A Leadership Postmortem


The American Heath Care Act (AHCA) vote was quite the showdown-letdown. But whether you’re throwing middle fingers in the air or licking your wounds, let’s take advantage of the serious leadership lessons it served. 

Essentially, Speaker of the House and Representative Paul Ryan, (R) Wisconsin became the AHCA’s super-duper spokesperson as he introduced the replacement to the Affordable Care Act (ACA) with something like, Hey, here’s Phase I. It’s better than the ACA. There’s more coming. I don’t really know what that is, but trust me. It’ll be great. 



I appreciate a simple message probably more than most, but there was a whole lotta meat missing from the GOP leadership on this one. During his speeches, Speaker Ryan sounded convincing and enthusiastic, even charming at times. I mean who could resist that story about the kegger, right? And, if this had been a lesser issue, maybe he could’ve relied on that charisma alone. But, in this instance, this huge impact to millions across the country, the people were demanding substance.  

And, there it is:

When it comes to making sense of strategic shifts, substance trumps charisma. 



Getting to the right amount of substance can be tough for leaders. It means you must do the hard work first, thinking all the way through to the end in some detail, identifying critical successes, change states, and milestones along the way. It’s simply not enough to start and say there’s more coming. For significant shifts, that’s just too far for most people to leap.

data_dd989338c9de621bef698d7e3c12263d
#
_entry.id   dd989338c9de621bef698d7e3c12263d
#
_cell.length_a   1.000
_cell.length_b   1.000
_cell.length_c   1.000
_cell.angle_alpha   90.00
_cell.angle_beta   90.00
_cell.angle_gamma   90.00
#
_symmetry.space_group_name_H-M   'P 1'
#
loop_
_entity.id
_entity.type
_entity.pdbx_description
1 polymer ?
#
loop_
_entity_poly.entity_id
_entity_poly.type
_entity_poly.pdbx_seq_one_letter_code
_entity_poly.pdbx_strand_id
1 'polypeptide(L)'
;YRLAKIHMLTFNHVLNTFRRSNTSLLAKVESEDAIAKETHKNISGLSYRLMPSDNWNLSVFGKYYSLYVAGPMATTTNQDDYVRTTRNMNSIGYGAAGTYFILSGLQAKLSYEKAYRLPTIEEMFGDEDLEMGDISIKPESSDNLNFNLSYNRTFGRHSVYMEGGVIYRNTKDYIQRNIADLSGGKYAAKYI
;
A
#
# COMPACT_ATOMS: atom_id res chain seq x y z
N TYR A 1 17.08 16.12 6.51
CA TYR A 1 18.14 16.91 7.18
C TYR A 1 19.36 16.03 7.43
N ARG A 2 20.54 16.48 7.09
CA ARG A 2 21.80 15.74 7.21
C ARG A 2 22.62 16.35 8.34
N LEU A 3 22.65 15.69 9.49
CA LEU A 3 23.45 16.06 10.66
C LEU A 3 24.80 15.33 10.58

But knowing how much and when to share can be a strangely difficult and sometimes paralyzing situation for leaders. That’s because there’s a balance somewhere between feeling like you must have all the answers and feeling naked without a clue. The key is to find the sweet spot of art and science, where the unimaginable starts to take shape. It’s a framework without all the answers, but with enough connections to allow others to live into it. You know you’ve got it right when people start building on top of it and refer to it for guidance. 



Yet, too often, leaders become either impatient for progress or uncomfortable in the struggle. They wiggle away from the hard work, settling for something short of the end state, sorta like a good-enough-for-now state. And that’s what happened to the GOP. They tried the hurry-up for the quick win, and it cost them their first loss.


Future seeker, without a crystal ball. Obsessed with strategy and connection. A crusader for culture, great copy and big ideas. Laughs spontaneously and cries contagiously. Scorpio. 



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